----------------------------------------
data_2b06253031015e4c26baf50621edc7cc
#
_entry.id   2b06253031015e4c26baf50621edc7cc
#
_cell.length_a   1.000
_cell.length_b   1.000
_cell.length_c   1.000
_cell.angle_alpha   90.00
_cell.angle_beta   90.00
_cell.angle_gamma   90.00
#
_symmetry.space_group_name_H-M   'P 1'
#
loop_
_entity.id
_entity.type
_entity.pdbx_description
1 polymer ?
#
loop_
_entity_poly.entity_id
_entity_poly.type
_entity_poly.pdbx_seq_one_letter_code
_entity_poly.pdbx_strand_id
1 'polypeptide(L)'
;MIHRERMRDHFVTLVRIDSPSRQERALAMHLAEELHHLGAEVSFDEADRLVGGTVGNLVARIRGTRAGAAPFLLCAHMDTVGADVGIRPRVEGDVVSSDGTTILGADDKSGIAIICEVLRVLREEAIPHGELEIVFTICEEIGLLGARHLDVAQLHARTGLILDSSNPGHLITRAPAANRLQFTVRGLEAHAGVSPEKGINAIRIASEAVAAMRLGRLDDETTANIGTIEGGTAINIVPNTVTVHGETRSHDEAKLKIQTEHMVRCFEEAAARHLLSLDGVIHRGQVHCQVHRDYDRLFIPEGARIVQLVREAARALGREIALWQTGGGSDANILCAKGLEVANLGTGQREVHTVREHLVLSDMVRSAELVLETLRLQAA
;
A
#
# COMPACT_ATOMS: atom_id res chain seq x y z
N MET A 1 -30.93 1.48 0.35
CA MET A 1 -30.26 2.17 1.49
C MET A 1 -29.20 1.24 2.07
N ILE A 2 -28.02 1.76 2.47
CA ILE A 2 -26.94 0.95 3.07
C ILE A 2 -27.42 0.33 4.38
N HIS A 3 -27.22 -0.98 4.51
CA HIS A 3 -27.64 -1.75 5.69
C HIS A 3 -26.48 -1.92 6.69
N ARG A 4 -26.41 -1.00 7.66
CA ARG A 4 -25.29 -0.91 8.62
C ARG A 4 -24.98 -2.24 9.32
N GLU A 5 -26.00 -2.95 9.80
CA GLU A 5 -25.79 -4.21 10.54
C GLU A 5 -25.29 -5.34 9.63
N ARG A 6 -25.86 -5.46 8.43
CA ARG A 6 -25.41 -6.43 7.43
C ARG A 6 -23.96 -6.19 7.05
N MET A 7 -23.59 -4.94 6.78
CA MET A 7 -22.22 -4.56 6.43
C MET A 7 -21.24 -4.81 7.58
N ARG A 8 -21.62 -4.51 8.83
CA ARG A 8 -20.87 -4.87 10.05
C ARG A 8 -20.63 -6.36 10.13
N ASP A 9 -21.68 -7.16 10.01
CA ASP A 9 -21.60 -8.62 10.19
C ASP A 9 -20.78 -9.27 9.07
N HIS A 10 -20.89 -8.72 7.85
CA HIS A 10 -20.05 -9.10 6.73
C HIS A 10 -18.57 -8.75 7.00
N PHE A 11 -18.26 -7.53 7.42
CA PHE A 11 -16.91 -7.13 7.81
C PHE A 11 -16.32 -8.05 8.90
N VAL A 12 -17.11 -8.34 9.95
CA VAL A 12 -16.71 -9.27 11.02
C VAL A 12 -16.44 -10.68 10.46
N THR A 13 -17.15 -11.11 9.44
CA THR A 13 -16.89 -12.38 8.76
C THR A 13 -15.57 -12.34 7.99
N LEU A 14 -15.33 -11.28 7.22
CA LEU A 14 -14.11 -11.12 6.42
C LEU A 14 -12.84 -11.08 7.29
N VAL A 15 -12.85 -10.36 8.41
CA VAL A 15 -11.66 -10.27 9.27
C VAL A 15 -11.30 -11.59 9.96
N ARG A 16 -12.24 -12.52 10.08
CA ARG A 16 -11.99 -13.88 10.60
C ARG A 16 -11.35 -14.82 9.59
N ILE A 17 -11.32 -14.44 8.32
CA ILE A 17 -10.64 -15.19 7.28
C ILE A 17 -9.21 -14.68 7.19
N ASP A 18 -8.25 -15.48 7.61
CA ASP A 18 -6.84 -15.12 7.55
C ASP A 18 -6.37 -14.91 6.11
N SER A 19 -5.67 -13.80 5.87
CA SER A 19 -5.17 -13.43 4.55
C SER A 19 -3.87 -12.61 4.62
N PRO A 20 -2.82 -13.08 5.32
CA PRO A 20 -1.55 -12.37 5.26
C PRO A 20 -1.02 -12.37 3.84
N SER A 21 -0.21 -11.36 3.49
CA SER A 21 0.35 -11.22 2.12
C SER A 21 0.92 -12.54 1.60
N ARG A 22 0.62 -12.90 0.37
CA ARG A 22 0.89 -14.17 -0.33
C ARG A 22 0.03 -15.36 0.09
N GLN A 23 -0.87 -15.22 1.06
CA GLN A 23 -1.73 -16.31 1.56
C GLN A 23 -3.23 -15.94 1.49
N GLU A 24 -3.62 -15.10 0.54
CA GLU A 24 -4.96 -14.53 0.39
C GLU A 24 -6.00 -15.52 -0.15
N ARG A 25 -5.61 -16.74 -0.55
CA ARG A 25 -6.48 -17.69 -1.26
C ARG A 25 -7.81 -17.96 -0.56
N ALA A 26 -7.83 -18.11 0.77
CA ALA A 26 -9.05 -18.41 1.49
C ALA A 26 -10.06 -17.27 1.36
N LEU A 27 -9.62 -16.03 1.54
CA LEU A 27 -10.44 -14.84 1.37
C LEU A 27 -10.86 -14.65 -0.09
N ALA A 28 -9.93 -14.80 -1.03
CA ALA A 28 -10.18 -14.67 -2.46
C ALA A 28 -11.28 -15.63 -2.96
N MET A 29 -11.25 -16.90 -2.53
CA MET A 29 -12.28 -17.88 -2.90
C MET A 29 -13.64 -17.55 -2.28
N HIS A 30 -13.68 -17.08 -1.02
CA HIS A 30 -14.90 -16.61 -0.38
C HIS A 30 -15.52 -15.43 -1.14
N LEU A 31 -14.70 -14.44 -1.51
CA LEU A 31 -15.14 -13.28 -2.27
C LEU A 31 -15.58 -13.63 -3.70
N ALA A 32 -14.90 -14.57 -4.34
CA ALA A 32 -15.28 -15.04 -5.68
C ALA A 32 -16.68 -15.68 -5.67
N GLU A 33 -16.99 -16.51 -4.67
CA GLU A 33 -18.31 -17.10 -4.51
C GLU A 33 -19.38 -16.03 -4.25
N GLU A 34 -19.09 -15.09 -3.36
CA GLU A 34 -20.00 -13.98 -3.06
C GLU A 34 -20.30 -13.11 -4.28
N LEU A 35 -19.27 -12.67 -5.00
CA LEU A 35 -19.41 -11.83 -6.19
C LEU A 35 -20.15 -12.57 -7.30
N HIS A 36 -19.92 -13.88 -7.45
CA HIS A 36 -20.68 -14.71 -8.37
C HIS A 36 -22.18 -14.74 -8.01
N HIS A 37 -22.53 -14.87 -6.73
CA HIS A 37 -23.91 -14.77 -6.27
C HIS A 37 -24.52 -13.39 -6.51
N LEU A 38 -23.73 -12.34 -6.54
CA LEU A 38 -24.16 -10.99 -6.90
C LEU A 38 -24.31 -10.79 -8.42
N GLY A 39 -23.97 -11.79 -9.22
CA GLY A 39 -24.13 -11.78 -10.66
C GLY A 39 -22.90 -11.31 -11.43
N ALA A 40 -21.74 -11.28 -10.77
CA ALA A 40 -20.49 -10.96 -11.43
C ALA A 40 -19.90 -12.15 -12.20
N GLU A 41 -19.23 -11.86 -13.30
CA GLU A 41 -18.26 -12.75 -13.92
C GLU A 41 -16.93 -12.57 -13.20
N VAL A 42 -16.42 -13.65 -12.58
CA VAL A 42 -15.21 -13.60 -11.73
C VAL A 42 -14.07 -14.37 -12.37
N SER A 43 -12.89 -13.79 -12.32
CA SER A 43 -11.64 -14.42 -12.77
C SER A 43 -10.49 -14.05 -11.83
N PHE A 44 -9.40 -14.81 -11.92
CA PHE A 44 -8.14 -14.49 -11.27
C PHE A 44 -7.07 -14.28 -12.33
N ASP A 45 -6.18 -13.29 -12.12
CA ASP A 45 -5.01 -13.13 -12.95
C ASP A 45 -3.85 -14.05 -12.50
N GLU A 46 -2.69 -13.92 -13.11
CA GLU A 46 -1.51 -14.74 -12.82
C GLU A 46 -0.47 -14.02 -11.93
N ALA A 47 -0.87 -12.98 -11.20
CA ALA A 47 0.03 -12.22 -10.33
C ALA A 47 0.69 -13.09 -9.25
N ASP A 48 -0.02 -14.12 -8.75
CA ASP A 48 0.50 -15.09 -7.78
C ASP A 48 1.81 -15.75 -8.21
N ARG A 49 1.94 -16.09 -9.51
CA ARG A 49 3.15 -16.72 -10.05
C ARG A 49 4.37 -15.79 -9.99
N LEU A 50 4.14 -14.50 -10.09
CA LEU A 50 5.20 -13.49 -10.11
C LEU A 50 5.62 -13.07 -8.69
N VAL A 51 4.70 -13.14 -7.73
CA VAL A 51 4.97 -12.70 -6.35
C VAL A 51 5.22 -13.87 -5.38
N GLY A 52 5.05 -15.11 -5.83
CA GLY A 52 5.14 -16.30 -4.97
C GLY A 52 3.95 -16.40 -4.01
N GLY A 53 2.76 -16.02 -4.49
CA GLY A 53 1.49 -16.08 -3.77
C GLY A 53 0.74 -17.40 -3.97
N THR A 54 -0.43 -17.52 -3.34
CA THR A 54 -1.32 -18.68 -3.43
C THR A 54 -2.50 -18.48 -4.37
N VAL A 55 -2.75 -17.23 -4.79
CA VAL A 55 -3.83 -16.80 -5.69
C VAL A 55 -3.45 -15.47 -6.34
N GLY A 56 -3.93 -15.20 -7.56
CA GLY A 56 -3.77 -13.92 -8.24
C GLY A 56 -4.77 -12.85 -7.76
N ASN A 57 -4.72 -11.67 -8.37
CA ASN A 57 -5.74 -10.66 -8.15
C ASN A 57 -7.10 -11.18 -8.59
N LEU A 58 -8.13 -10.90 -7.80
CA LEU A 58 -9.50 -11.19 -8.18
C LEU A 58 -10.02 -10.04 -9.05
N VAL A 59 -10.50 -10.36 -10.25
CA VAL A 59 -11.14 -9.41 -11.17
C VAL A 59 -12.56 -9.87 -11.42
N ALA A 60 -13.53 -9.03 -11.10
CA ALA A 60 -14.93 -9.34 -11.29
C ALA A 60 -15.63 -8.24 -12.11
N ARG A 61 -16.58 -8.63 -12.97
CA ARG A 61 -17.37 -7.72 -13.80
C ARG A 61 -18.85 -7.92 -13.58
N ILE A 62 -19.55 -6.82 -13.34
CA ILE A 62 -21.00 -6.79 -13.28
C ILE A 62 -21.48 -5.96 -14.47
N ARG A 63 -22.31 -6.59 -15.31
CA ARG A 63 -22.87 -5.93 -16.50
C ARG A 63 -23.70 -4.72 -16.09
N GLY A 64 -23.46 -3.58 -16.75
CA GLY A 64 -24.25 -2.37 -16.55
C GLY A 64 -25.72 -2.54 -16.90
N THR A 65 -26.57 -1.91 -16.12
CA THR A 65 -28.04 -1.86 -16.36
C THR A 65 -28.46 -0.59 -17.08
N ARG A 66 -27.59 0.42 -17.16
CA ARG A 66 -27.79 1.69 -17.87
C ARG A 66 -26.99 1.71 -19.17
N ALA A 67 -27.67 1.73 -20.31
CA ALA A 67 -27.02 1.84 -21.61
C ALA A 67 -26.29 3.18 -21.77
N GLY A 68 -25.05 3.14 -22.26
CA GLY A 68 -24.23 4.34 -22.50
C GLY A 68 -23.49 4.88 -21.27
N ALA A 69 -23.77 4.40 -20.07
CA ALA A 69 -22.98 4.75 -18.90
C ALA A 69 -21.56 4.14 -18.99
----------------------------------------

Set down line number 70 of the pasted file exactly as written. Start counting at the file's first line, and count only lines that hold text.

N LEU A 14 -15.33 -11.28 7.22